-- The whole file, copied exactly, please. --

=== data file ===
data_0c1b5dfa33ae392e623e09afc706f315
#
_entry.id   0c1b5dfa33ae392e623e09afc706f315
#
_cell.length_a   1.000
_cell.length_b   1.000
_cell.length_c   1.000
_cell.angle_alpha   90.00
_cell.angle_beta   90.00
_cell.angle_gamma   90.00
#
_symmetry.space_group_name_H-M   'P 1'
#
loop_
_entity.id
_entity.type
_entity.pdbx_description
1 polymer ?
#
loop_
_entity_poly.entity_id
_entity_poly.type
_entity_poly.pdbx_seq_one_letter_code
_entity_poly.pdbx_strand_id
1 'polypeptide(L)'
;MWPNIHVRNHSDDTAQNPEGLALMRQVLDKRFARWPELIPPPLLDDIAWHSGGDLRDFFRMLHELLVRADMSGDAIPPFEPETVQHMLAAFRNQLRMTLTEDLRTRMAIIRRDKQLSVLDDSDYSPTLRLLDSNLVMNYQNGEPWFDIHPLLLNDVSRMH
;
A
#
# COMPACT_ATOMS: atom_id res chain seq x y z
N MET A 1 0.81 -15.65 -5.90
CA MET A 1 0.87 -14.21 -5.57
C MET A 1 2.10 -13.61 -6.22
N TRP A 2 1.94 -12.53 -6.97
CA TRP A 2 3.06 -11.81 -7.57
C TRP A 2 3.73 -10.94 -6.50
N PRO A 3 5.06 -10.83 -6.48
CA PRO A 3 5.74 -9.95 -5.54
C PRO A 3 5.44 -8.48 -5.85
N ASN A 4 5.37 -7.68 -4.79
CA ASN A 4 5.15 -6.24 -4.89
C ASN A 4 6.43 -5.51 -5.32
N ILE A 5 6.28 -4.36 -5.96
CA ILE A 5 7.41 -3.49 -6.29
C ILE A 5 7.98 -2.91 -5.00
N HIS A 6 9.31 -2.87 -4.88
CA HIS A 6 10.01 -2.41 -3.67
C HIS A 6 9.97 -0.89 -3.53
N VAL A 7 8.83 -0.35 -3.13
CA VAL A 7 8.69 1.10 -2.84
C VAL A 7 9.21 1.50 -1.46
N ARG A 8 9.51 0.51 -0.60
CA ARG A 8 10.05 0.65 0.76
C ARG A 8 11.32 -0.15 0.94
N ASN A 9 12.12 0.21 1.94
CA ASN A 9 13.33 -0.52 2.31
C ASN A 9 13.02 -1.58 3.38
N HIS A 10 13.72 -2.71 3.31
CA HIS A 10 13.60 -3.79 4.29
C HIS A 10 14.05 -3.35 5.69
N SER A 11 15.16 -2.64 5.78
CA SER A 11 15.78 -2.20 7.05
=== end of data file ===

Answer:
data_0c1b5dfa33ae392e623e09afc706f315
#
_entry.id   0c1b5dfa33ae392e623e09afc706f315
#
_cell.length_a   1.000
_cell.length_b   1.000
_cell.length_c   1.000
_cell.angle_alpha   90.00
_cell.angle_beta   90.00
_cell.angle_gamma   90.00
#
_symmetry.space_group_name_H-M   'P 1'
#
loop_
_entity.id
_entity.type
_entity.pdbx_description
1 polymer ?
#
loop_
_entity_poly.entity_id
_entity_poly.type
_entity_poly.pdbx_seq_one_letter_code
_entity_poly.pdbx_strand_id
1 'polypeptide(L)'
;MWPNIHVRNHSDDTAQNPEGLALMRQVLDKRFARWPELIPPPLLDDIAWHSGGDLRDFFRMLHELLVRADMSGDAIPPFEPETVQHMLAAFRNQLRMTLTEDLRTRMAIIRRDKQLSVLDDSDYSPTLRLLDSNLVMNYQNGEPWFDIHPLLLNDVSRMH
;
A
#
# COMPACT_ATOMS: atom_id res chain seq x y z
N MET A 1 0.81 -15.65 -5.90
CA MET A 1 0.87 -14.21 -5.57
C MET A 1 2.10 -13.61 -6.22
N TRP A 2 1.94 -12.53 -6.97
CA TRP A 2 3.06 -11.81 -7.57
C TRP A 2 3.73 -10.94 -6.50
N PRO A 3 5.06 -10.83 -6.48
CA PRO A 3 5.74 -9.95 -5.54
C PRO A 3 5.44 -8.48 -5.85
N ASN A 4 5.37 -7.68 -4.79
CA ASN A 4 5.15 -6.24 -4.89
C ASN A 4 6.43 -5.51 -5.32
N ILE A 5 6.28 -4.36 -5.96
CA ILE A 5 7.41 -3.49 -6.29
C ILE A 5 7.98 -2.91 -5.00
N HIS A 6 9.31 -2.87 -4.88
CA HIS A 6 10.01 -2.41 -3.67
C HIS A 6 9.97 -0.89 -3.53
N VAL A 7 8.83 -0.35 -3.13
CA VAL A 7 8.69 1.10 -2.84
C VAL A 7 9.21 1.50 -1.46
N ARG A 8 9.51 0.51 -0.60
CA ARG A 8 10.05 0.65 0.76
C ARG A 8 11.32 -0.15 0.94
N ASN A 9 12.12 0.21 1.94
CA ASN A 9 13.33 -0.52 2.31
C ASN A 9 13.02 -1.58 3.38
N HIS A 10 13.72 -2.71 3.31
CA HIS A 10 13.60 -3.79 4.29
C HIS A 10 14.05 -3.35 5.69
N SER A 11 15.16 -2.64 5.78
CA SER A 11 15.78 -2.20 7.05